Saturday, February 22, 2014

The trick is to enjoy the journey

The trick is to

We have an airline mileage plan, so our first consideration was how to use the miles. Mule thought he would like to enjoy photographing the wildlife preserves in Kenya, so we began investigating them and the possibility of stop over in Europe. The airline rules are that we must return within one year.

It turned out that the time in the Kenya sites would be limited and required an escort. That makes sense. We know nothing about African wildlife. But, it made the trip less attractive. Nevertheless, we continued to plan an itinerary and researching the European sites. The more we looked at the time, effort, and cost involved, the less enthusiastic we became.

It is so much easier for us to travel in the United States. There is a lot of the US that Mule hasn't seen and if we spent the rest of our lives photographing the sites, there would still be more to photograph. So we decided to focus on the US sites, with maybe a sojourn into Canada. (For example, Glacier in the United States is adjunct to Waterton in Canada and Jasper-Baniff is both of Waterton.)

Canadian Rockies World Heritage sites (the contiguous national parks of Banff, Jasper, Kootenay and Yoho, as well as the Mount Robson, Mount Assiniboine and Hamber provincial parks): "Criterion (vii): The seven parks of the Canadian Rockies form a striking mountain landscape. With rugged mountain peaks, icefields and glaciers, alpine meadows, lakes, waterfalls, extensive karst cave systems and deeply incised canyons, the Canadian Rocky Mountain Parks possess exceptional natural beauty, attracting millions of visitors annually."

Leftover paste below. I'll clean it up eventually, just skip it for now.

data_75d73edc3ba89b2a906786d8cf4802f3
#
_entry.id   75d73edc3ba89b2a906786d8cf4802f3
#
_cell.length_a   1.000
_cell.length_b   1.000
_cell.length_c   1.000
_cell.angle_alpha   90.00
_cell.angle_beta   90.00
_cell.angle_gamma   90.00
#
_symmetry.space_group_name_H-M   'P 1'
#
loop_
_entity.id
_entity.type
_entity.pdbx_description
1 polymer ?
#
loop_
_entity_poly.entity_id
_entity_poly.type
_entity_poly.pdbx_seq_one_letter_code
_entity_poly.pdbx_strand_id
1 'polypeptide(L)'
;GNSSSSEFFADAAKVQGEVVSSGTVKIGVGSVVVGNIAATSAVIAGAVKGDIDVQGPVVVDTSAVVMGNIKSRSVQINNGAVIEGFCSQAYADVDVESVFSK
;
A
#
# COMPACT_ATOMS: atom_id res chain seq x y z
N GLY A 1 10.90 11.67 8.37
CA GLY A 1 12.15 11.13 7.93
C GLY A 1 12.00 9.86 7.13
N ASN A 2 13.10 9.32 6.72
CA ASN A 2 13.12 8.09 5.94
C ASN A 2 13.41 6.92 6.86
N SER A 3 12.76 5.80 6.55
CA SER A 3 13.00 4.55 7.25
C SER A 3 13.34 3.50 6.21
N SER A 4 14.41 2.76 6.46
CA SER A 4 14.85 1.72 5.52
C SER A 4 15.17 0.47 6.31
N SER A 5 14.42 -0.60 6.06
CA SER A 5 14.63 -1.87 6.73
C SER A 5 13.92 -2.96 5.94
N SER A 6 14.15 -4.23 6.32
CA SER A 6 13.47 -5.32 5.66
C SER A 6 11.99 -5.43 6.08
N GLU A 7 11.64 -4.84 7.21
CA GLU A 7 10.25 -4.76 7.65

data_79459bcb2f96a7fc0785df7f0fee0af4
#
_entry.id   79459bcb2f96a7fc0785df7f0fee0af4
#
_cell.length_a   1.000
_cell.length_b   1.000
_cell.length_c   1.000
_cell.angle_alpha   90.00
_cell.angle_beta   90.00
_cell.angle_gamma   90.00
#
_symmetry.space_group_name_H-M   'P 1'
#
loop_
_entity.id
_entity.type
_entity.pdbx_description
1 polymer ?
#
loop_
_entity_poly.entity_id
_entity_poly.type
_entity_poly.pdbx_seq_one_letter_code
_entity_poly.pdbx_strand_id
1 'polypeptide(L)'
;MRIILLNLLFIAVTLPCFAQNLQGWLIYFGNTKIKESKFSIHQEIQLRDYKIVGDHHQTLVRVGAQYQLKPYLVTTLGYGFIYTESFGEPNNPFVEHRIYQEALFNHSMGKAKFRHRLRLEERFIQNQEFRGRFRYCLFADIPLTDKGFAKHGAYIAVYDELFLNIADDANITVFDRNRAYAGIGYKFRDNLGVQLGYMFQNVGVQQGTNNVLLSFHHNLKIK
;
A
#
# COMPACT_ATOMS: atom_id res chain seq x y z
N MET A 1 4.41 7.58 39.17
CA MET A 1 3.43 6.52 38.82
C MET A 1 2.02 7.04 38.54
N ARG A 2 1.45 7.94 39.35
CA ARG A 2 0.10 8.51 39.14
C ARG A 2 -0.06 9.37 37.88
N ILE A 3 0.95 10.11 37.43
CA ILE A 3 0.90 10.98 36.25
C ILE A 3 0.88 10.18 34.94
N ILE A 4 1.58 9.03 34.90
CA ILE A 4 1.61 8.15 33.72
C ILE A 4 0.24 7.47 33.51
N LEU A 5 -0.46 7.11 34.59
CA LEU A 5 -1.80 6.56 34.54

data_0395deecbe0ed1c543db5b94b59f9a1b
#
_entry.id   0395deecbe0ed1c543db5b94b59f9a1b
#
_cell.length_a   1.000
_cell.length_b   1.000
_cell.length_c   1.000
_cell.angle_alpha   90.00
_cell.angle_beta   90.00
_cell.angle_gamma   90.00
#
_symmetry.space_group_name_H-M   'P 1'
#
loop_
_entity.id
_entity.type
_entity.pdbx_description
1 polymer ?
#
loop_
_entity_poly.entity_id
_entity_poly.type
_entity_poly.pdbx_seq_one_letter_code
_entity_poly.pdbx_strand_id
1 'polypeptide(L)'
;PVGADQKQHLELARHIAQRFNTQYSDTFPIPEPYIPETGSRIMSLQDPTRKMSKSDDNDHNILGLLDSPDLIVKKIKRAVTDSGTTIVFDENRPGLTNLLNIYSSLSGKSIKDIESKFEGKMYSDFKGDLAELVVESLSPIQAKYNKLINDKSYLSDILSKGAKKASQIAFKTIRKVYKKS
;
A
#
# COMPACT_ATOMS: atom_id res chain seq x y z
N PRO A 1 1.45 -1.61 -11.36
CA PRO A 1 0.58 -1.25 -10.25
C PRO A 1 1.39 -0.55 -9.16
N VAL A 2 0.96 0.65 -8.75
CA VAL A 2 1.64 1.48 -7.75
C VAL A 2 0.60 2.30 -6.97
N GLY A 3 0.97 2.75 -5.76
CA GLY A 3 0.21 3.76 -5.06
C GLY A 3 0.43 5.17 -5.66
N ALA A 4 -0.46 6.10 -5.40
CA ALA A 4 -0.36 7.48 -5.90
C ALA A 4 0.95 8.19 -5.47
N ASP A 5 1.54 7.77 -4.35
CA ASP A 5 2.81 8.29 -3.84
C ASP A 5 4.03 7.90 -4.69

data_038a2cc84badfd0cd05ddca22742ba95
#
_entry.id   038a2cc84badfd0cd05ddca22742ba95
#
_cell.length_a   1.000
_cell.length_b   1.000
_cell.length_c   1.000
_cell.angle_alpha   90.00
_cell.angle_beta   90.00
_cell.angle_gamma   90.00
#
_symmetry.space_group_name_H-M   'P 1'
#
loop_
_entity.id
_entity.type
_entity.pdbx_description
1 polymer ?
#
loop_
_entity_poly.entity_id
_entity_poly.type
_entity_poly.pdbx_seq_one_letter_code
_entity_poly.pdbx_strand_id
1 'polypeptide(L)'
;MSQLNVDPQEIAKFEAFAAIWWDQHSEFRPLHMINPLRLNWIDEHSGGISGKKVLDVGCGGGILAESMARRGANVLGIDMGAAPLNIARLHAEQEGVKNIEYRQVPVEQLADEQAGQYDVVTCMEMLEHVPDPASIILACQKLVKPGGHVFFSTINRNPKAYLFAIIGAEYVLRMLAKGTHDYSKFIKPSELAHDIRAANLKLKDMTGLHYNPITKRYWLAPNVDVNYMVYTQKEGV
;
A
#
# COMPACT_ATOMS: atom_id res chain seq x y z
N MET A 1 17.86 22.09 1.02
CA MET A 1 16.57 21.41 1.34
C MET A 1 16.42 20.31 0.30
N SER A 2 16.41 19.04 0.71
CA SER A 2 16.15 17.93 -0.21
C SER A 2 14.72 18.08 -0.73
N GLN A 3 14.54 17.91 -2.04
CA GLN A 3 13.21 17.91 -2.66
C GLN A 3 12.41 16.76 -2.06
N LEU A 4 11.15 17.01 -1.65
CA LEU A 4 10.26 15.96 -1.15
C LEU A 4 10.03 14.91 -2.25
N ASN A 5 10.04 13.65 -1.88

Carlsbad Caverns National Park World Heritage site, New Mexico: "The park’s primary caves, Carlsbad and Lechuguilla, are well known for the abundance, diversity, and beauty of their decorative rock formations. Lechuguilla Cave exhibits rare and unique speleothems, including a great abundance of large calcite and gypsum formations, including the largest accumulation of gypsum “chandeliers,” some of which extend more than six meters (18 feet) in length." I've been to Carlsbad on several occasions.

Grand Canyon World Heritage site Arizona: "Widely known for its exceptional natural beauty and considered one of the world's most visually powerful landscapes, the Grand Canyon is celebrated for its plunging depths; temple-like buttes; and vast, multihued, labyrinthine topography. Scenic wonders within park boundaries include high plateaus, plains, deserts, forests, cinder cones, lava flows, streams, waterfalls, and one of America’s great whitewater rivers." We visited the Grand Canyon once and are looking forward to capturing it beauty in a variety of light.

Kluane / Wrangell-St. Elias / Glacier Bay / Tatshenshini-Alsek: "Criterion (vii): The joint properties encompass the breadth of active tectonic, volcanic, glacial and fluvial natural processes from the ocean to some of the highest peaks in North America. Coastal and marine environments, snow-capped mountains, calving glaciers, deep river canyons, fjord-like inlets and abundant wildlife abound. It is an area of exceptional natural beauty." We cruised through Glacier Bay, but we haven't spent any time on land.

Mammoth Cave National Park: "Mammoth Cave is the longest cave system in the world. The long passages with huge chambers, vertical shafts, stalagmites and stalactites, splendid forms of beautiful gypsum flowers, delicate gypsum needles, rare mirabilite flowers and other natural features of the cave system are all superlative examples of their type. No other known cave system in the world offers a greater variety of sulfate minerals."

Smoky Mountains National Park World Heritage site "The site is of exceptional natural beauty with scenic vistas of characteristic mist-shrouded (“smoky”) mountains, vast stretches of virgin timber, and clear running streams." "Includes almost as many trees as in all of Europe."

Olympic National Park World Heritage siteWashington: "Olympic National Park is of remarkable beauty, and is the largest protected area in the temperate region of the world that includes in one complex ecosystems from ocean edge through temperate rainforest, alpine meadows and glaciated mountain peaks. It contains one of the world’s largest stands of virgin temperate rainforest, and includes many of the largest coniferous tree species on earth." We visited this park once and are looking forward to photographing and exploring it.